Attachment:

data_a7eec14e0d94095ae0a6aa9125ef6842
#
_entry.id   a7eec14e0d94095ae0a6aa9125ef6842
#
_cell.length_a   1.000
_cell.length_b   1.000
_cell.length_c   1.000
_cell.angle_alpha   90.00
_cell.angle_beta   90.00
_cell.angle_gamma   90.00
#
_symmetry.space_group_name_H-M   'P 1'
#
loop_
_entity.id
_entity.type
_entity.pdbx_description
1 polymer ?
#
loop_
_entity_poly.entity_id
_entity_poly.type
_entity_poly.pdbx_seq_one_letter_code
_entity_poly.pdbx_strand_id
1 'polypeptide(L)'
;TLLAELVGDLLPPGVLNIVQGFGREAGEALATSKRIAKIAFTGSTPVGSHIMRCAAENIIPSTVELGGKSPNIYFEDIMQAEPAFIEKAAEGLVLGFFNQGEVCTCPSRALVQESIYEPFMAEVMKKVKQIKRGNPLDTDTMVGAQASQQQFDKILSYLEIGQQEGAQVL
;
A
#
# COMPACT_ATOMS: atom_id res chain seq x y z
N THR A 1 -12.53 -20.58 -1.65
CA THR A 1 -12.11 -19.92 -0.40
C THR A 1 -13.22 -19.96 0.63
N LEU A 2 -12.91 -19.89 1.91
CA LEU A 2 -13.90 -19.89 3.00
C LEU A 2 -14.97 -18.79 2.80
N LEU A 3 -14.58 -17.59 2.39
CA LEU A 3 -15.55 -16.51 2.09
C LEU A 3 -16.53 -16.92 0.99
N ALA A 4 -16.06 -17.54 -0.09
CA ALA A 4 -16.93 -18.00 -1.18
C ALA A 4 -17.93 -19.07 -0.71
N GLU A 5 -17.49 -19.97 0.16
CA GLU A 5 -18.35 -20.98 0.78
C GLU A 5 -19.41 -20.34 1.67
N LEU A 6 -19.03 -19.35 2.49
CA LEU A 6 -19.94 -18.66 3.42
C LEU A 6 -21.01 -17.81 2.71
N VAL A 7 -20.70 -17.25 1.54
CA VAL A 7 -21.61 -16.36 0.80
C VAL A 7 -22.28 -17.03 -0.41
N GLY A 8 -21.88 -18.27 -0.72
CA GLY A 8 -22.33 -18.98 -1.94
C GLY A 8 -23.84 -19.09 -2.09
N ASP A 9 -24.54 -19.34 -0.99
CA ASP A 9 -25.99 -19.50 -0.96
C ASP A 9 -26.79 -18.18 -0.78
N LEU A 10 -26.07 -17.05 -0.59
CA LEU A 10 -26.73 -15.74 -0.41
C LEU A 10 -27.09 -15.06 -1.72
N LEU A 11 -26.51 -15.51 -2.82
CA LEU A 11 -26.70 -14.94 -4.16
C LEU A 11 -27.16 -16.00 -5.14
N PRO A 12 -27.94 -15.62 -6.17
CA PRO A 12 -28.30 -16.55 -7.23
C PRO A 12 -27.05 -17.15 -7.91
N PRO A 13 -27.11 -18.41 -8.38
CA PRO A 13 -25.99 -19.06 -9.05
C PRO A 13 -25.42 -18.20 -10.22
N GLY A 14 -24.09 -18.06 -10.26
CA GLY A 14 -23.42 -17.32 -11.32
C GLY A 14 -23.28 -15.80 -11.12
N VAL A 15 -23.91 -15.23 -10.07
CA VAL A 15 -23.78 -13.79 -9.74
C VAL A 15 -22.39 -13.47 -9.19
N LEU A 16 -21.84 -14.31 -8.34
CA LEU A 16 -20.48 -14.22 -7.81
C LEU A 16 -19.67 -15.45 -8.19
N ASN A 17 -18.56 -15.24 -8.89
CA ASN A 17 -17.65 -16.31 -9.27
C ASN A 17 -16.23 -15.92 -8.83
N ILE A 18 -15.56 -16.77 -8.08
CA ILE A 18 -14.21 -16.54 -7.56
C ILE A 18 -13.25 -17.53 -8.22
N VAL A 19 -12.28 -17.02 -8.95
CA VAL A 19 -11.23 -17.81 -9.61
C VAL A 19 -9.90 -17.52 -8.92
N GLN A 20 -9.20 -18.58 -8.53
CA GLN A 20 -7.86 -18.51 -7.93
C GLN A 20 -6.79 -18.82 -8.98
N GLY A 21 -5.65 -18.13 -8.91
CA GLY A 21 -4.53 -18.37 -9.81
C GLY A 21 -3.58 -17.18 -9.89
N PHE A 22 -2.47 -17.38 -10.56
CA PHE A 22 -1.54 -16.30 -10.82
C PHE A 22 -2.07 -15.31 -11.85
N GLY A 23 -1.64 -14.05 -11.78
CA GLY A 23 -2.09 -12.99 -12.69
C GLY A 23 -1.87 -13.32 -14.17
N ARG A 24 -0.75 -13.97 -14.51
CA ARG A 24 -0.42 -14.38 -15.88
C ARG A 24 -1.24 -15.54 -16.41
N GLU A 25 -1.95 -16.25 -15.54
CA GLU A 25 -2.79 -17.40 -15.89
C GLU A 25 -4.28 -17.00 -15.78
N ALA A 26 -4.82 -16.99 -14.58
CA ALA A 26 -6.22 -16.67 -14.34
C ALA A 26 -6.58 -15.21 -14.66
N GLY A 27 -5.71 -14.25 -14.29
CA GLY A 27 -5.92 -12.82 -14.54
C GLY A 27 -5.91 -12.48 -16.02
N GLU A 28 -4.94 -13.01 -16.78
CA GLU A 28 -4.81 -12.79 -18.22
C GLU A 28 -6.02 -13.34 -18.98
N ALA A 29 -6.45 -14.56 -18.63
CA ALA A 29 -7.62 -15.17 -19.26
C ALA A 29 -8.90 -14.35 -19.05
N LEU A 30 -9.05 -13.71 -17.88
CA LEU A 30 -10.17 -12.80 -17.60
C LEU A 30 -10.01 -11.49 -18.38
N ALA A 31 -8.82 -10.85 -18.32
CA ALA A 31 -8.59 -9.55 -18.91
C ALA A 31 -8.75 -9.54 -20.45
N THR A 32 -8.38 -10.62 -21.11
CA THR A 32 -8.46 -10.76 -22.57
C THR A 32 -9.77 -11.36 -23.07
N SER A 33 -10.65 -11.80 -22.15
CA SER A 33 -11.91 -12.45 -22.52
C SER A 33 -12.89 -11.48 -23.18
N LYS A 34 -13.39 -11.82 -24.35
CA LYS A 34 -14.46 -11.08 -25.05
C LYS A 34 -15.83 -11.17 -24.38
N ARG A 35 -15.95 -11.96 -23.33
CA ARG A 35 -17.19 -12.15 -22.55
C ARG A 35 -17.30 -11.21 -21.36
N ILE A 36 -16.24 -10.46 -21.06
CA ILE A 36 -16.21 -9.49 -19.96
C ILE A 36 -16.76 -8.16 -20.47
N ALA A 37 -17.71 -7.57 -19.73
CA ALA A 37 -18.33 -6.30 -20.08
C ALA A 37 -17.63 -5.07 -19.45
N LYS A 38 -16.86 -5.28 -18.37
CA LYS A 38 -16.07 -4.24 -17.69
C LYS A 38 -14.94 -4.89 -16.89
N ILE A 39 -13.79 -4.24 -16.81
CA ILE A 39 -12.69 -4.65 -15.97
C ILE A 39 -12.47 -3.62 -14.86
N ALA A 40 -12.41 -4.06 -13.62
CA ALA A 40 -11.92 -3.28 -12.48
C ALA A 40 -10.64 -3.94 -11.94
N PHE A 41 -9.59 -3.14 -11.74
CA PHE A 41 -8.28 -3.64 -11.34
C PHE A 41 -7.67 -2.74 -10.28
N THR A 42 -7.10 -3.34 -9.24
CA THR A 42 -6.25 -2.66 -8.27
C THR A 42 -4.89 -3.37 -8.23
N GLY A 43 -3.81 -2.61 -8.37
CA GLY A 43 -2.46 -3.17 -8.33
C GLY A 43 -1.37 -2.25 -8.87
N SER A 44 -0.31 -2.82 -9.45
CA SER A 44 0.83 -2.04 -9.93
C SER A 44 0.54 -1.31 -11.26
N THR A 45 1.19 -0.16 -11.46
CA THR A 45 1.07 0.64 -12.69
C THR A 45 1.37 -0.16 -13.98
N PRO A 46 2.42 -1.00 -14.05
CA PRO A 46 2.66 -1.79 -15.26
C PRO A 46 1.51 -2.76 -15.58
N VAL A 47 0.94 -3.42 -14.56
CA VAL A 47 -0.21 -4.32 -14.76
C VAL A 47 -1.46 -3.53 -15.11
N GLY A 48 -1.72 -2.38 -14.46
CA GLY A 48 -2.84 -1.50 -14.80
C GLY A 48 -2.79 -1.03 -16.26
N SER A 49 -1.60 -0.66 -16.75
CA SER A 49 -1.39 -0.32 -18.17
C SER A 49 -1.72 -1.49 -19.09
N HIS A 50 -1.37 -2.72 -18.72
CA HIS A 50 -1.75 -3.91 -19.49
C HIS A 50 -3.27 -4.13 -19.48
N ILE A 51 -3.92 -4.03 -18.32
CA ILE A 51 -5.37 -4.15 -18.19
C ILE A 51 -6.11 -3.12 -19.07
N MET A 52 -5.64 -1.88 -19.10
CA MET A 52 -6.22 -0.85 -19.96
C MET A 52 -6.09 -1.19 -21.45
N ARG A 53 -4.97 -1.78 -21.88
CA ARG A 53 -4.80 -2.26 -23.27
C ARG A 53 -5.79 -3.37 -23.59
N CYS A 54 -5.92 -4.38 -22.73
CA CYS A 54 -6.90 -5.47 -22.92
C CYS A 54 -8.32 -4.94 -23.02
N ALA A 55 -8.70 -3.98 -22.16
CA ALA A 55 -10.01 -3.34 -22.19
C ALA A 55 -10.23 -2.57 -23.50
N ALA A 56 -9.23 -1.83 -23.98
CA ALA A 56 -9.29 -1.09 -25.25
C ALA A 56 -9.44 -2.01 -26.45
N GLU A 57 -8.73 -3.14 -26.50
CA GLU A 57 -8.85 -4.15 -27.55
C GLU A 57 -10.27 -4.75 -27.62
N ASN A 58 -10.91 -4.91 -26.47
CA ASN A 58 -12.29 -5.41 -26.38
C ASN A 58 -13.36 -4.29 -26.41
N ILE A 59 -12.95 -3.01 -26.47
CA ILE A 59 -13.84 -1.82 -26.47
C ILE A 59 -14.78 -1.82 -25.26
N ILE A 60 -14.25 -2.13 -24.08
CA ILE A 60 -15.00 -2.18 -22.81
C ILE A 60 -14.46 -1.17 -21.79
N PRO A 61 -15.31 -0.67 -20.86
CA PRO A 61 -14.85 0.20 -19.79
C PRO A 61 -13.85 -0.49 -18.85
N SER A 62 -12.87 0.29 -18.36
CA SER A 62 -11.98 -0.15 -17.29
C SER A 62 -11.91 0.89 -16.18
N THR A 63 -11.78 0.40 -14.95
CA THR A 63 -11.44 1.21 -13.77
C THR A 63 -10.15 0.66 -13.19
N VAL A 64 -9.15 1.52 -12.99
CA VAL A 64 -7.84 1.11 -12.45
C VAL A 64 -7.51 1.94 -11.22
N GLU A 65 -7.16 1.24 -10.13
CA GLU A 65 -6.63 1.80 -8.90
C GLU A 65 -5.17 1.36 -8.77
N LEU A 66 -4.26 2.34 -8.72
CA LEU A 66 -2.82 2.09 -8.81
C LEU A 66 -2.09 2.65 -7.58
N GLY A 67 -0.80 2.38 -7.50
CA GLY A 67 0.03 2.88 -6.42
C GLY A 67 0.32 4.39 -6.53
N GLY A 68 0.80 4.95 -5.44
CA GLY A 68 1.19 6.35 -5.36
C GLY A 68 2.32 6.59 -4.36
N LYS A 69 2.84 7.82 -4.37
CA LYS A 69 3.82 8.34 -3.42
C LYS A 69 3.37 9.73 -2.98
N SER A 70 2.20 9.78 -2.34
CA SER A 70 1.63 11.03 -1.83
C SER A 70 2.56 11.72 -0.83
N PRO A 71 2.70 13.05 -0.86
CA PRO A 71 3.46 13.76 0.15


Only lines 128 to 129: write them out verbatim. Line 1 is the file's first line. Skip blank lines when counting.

CA SER A 33 -11.91 -12.45 -22.52
C SER A 33 -12.89 -11.48 -23.18